After we had escaped, we then learned that the island was called Malta.
And the natives showed us unusual kindness, for they kindled a fire and welcomed us all, because it had begun to rain and was cold.
Paul had gathered a bundle of sticks and put them on the fire, when a viper came out because of the heat and fastened on his hand.
When the natives saw the creature hanging from his hand, they said to one another, "No doubt this man is a murderer. Though he has escaped from the sea, justice has not allowed him to live."
He, however, shook off the creature into the fire and suffered no harm.
They waited, expecting him to swell up or suddenly fall down dead; but when they had waited a long time and saw no misfortune come to him, they changed their minds and said that he was a god.
Now in the neighborhood of that place were lands belonging to the chief man of the island, named Publius, who received us and entertained us hospitably for three days.
It happened that the father of Publius lay sick with fever and dysentery; and Paul visited him and prayed, and putting his hands on him healed him.
And when this had taken place, the rest of the people on the island who had diseases also came and were cured.
They presented many gifts to us; and when we sailed, they put on board whatever we needed.
After three months we set sail in a ship which had wintered in the island, a ship of Alexandria, with the Twin Brothers as figurehead.
Putting in at Syracuse, we stayed there for three days.
And from there we made a circuit and arrived at Rhe'gium; and after one day a south wind sprang up, and on the second day we came to Pute'oli.
There we found brethren, and were invited to stay with them for seven days. And so we came to Rome.
And the brethren there, when they heard of us, came as far as the Forum of Ap'pius and Three Taverns to meet us. On seeing them Paul thanked God and took courage.
And when we came into Rome, Paul was allowed to stay by himself, with the soldier that guarded him.
After three days he called together the local leaders of the Jews; and when they had gathered, he said to them, "Brethren, though I had done nothing against the people or the customs of our fathers, yet I was delivered prisoner from Jerusalem into the hands of the Romans.
When they had examined me, they wished to set me at liberty, because there was no reason for the death penalty in my case.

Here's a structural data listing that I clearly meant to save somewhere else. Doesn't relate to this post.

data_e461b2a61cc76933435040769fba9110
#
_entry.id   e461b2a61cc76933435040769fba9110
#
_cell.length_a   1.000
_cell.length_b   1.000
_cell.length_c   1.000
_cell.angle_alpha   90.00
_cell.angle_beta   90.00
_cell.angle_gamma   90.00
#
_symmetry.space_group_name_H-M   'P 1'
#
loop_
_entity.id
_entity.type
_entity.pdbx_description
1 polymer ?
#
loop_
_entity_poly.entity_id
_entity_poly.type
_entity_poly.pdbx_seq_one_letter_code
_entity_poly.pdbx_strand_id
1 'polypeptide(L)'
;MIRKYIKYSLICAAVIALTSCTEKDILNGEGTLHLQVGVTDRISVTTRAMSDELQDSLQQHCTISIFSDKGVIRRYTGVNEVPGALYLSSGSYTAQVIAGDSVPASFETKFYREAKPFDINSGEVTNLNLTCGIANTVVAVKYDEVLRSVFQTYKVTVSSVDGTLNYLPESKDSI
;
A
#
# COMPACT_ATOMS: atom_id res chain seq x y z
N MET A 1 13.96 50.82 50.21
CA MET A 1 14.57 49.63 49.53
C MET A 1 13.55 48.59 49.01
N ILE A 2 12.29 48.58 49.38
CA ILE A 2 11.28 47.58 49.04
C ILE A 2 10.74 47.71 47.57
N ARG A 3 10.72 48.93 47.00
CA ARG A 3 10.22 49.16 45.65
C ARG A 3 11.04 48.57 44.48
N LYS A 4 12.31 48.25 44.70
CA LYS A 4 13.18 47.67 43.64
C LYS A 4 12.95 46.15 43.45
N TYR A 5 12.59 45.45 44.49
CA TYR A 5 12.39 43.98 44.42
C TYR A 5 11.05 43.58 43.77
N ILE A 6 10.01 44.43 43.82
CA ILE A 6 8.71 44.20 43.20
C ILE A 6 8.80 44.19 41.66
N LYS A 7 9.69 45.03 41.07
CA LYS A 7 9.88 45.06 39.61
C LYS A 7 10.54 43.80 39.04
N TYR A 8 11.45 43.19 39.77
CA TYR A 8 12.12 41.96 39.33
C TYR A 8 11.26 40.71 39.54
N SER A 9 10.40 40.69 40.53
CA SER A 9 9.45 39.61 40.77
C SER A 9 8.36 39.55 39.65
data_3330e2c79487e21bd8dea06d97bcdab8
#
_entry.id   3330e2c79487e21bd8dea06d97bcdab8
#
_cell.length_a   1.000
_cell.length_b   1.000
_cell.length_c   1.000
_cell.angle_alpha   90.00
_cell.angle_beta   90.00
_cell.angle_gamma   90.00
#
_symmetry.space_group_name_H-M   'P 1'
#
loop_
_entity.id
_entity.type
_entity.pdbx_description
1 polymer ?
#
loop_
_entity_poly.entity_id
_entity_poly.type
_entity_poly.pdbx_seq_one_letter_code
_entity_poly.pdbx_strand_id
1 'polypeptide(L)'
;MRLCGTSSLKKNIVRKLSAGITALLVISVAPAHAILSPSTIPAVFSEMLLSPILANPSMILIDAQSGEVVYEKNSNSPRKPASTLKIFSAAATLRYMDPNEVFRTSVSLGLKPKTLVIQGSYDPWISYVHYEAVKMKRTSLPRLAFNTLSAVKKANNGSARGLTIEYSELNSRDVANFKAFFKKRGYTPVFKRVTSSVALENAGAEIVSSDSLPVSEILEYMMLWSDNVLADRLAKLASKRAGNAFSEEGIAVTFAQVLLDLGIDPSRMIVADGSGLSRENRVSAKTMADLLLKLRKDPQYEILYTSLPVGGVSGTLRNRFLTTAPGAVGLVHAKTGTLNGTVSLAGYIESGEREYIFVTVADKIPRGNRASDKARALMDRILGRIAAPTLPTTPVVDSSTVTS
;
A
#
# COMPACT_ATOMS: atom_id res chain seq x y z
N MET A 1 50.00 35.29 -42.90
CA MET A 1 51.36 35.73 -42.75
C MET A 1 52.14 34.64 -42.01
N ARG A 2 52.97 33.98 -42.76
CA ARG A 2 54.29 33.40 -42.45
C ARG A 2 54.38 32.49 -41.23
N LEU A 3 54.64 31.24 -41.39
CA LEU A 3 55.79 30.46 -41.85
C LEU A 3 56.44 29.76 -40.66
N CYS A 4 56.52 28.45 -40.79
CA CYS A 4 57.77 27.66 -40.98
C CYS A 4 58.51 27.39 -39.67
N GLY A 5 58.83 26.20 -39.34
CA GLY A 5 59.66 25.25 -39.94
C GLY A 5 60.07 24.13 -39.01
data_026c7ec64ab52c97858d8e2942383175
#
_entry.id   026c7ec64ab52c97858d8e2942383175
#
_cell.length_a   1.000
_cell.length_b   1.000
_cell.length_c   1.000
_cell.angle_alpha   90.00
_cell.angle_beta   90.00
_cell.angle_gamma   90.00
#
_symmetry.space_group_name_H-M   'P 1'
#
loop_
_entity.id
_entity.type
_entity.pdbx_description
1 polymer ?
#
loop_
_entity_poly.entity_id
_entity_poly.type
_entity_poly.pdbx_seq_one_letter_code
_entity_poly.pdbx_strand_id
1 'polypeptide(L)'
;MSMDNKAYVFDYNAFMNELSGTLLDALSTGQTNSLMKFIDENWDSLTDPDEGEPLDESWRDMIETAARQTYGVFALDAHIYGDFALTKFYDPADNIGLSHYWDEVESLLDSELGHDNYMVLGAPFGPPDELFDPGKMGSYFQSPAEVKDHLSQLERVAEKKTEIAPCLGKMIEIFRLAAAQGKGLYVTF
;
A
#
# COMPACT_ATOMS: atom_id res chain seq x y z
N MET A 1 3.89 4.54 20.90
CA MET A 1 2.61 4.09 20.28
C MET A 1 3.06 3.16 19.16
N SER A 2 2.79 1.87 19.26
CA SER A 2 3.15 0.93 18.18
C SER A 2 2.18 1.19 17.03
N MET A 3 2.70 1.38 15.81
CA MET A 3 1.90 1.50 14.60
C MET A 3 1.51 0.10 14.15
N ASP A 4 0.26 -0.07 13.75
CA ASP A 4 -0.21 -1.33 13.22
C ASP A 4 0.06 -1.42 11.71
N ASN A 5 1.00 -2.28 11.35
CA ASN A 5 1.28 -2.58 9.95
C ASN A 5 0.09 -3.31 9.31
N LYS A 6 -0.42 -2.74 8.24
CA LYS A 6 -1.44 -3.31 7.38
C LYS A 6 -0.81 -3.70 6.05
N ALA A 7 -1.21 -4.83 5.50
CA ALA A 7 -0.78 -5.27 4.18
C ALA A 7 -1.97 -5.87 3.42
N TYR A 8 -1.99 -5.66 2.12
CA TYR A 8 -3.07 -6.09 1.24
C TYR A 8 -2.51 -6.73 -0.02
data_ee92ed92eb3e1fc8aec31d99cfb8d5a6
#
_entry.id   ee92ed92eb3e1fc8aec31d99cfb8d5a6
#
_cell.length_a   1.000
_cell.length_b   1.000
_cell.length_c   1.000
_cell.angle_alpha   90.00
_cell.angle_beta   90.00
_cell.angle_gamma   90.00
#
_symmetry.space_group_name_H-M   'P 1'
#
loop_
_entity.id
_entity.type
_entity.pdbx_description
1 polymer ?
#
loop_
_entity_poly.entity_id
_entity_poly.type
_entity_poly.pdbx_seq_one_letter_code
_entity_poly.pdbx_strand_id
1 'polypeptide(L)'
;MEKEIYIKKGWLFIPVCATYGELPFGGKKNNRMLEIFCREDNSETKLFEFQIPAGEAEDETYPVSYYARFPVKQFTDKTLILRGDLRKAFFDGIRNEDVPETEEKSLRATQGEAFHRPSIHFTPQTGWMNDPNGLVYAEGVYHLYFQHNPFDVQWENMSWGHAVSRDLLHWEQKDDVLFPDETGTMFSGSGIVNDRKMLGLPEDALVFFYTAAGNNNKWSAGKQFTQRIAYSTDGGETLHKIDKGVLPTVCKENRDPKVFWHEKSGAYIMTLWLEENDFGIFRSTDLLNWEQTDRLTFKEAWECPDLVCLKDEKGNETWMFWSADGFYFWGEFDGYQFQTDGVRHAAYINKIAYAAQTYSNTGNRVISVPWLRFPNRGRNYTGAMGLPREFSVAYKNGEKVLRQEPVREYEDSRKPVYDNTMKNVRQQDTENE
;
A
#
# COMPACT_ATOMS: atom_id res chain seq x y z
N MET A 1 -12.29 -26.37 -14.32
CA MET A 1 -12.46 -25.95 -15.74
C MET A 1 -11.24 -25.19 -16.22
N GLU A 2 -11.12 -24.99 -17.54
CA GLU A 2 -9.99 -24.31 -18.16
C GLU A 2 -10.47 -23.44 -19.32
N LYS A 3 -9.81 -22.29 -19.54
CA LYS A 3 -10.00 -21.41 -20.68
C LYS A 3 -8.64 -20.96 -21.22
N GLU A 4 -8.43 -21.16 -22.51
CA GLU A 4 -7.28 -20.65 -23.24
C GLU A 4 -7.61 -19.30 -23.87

But when the Jews objected, I was compelled to appeal to Caesar--though I had no charge to bring against my nation.
For this reason therefore I have asked to see you and speak with you, since it is because of the hope of Israel that I am bound with this chain."
And they said to him, "We have received no letters from Judea about you, and none of the brethren coming here has reported or spoken any evil about you.
But we desire to hear from you what your views are; for with regard to this sect we know that everywhere it is spoken against."
When they had appointed a day for him, they came to him at his lodging in great numbers. And he expounded the matter to them from morning till evening, testifying to the kingdom of God and trying to convince them about Jesus both from the law of Moses and from the prophets.
And some were convinced by what he said, while others disbelieved.
So, as they disagreed among themselves, they departed, after Paul had made one statement: "The Holy Spirit was right in saying to your fathers through Isaiah the prophet:
'Go to this people, and say, You shall indeed hear but never understand, and you shall indeed see but never perceive.
For this people's heart has grown dull, and their ears are heavy of hearing, and their eyes they have closed; lest they should perceive with their eyes, and hear with their ears, and understand with their heart, and turn for me to heal them.'
Let it be known to you then that this salvation of God has been sent to the Gentiles; they will listen."
* [No text]
And he lived there two whole years at his own expense, and welcomed all who came to him,
preaching the kingdom of God and teaching about the Lord Jesus Christ quite openly and unhindered.
Revised Standard Version of the Bible, copyright 1952 [2nd edition, 1971] by the Division of Christian Education of the National Council of the Churches of Christ in the United States of America. Used by permission. All rights reserved. (Revised Standard Version w/ Apocrypha)